Saturday, 12 November 2011

Pass The Parcel: Euro Edition

Gillian Tett and Paul Mason have written the two best popular books so far about the banking crisis of 2008. Perhaps significantly, neither initially started life as an economist: Tett did her doctorate in social anthropology and Mason trained as a music teacher and musical academic. With all due respect to Steph, Pesto and the starry array of proper economists @ the FT, I think these two are the best economic journos in the business.

Anyway, here they are having one of those slightly artificial discussions the Guardian likes to publish on a Saturday. Inevitably, the subject matter is the crisis in the Eurozone. The future’s cloudy and they present somewhat different emphases on lots of stuff, not least the likelihood of a breakup of the Eurozone or otherwise. That’s understandable. But where they’re absolutely as one is in their very direct answers to a simple question: the debt isn’t ever, ever going to be paid back.  It’s just a question as to whether the currently rich get to see their wealth inflated away – perhaps by being forced to buy government bonds issued at below inflation rates of interest - or whether there is a ‘slate-wiping system on systemic debt’. What they don't say, but which is implicit in the whole situation, is no one  is ready to accept that it is their current wealth that gets vaporised.

So it’s still pass the parcel time: when the music stops someone is going to have huge losses on their hands. The only thing that’s different from 2008 is that the bankers have engineered a situation where they’re not alone in the party ring, nor even necessarily in the front rank.  The explosive debt is now also being gingerly handled by whole countries and various bewilderingly-lettered orgs (ECB, IMF, and so on) which are, in essence, no more than the public faces of various layers of multi-national Finance Capital.

Part of this pass the parcel game is inflicting the losses on the bottom end and middle of society. States are needed to do this, but not necessarily democratically led ones - hence the overthrow of Berlusconi and Papendreou, sad parodies of democratic leaders though they were.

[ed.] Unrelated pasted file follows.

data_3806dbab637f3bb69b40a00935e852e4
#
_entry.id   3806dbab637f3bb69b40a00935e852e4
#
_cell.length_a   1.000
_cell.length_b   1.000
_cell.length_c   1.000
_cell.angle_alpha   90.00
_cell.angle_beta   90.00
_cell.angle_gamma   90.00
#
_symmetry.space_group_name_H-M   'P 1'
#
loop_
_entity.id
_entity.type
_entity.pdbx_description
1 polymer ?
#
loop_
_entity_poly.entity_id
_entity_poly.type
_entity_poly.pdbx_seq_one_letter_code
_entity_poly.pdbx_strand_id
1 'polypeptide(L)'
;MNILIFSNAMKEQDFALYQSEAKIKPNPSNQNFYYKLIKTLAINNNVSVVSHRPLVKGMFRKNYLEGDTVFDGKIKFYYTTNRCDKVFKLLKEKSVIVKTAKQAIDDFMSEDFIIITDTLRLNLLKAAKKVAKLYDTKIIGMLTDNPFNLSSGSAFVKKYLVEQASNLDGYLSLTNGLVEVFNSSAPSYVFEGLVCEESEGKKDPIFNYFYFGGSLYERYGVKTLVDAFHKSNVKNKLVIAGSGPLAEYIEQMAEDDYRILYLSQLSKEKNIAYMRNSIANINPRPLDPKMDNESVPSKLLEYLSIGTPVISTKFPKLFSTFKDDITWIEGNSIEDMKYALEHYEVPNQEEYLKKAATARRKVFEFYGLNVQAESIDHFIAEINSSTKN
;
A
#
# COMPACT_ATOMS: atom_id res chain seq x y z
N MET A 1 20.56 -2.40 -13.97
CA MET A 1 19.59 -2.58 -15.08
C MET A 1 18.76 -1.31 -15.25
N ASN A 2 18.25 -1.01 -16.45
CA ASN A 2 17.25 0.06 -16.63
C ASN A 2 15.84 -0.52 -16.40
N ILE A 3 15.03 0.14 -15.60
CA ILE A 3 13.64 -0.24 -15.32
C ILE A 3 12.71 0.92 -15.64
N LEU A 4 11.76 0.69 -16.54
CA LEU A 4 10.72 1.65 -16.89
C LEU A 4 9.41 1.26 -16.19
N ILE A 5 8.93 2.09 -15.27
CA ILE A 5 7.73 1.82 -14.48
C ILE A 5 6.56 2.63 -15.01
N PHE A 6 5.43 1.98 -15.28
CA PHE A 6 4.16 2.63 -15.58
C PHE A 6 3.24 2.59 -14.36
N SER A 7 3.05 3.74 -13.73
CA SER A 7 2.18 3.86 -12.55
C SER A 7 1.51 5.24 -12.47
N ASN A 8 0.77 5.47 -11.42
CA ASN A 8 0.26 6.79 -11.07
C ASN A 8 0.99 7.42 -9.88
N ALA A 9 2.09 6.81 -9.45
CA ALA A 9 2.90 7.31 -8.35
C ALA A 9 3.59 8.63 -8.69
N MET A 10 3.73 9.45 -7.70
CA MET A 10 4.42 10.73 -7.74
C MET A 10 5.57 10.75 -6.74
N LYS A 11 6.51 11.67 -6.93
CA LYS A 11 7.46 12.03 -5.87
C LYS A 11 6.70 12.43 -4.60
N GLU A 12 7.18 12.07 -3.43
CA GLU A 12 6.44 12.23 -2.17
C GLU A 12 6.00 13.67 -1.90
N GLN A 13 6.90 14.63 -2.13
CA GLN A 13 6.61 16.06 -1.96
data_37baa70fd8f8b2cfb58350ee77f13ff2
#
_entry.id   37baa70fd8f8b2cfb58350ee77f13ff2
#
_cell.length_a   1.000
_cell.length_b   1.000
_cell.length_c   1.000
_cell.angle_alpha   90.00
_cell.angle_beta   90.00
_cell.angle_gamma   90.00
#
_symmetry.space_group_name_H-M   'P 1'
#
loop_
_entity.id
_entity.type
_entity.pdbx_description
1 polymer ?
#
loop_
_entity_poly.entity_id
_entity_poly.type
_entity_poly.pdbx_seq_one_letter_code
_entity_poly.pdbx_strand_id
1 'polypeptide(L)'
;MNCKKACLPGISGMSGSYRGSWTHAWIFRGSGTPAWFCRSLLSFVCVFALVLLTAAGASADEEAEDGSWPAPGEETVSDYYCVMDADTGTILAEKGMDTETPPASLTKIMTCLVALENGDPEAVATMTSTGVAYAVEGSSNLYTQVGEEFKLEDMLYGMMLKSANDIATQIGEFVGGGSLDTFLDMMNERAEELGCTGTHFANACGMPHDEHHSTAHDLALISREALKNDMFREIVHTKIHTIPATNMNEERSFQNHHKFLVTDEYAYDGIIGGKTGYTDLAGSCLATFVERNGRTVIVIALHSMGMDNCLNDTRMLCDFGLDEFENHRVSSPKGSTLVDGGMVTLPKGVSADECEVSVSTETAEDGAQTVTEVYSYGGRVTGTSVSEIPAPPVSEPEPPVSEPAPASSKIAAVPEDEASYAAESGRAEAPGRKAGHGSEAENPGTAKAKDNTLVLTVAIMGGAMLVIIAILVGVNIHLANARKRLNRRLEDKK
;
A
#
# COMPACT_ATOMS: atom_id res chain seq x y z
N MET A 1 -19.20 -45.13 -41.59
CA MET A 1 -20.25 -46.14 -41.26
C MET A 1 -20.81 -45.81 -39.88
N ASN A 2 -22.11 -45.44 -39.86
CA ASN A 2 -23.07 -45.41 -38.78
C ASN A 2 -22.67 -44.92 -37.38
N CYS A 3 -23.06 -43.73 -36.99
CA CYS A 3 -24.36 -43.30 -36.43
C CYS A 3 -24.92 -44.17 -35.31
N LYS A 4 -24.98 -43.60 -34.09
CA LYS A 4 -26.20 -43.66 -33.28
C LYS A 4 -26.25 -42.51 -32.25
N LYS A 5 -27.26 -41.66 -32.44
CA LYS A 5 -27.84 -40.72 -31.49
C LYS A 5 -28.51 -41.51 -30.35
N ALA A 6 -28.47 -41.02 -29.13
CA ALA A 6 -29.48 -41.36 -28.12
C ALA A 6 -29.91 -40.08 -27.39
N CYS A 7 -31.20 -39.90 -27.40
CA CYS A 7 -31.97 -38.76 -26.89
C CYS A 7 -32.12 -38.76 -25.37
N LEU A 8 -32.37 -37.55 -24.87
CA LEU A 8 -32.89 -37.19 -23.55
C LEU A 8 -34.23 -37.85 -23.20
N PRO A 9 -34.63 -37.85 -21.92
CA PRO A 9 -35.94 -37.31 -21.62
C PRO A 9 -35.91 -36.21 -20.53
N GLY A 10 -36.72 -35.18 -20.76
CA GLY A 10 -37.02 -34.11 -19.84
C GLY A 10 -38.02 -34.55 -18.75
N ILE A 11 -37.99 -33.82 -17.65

Yet this too is a gamble. States that act too far outside a certain range of norms can quickly lose their legitimacy in the eyes of their populations, and this can happened that much quicker in the absence of a government led by anyone with a  popular political mandate.  Greece, in particular, looks like a political tinderbox to my untutored eye, but little of the Mediterranean periphery of the EU can  be counted as truly 'stable' or immune to the attractions of a ‘slate-wiping system on systemic debt’, which for a small and/or deeply indebted country is a process most easily kicked off by unilateral  default. Indeed there are conceivable circumstances where  this economic  'nuclear option' might be almost the only area of economic autonomy left to such countries as the crisis develops.

There are a few more rounds to play of pass the parcel in Europe, and especially in Italy I think. More schemes to try, further complex euphemisms to emerge from the alphabet soup of  High Financial shenanigans. I'm not promising it will all turn out OK in the end, but certainly a repressive stabilisation in favour of the currently wealthy is not beyond the realms of possibility  across Europe. Yet the more the powers-that-be press this explosive parcel of debt into the unwilling hands of those who are already losing, the more attractive a  very dangerous 'mutual ruin of the contending classes' option of unilateral default might come to seem across the Mediterranean basin.

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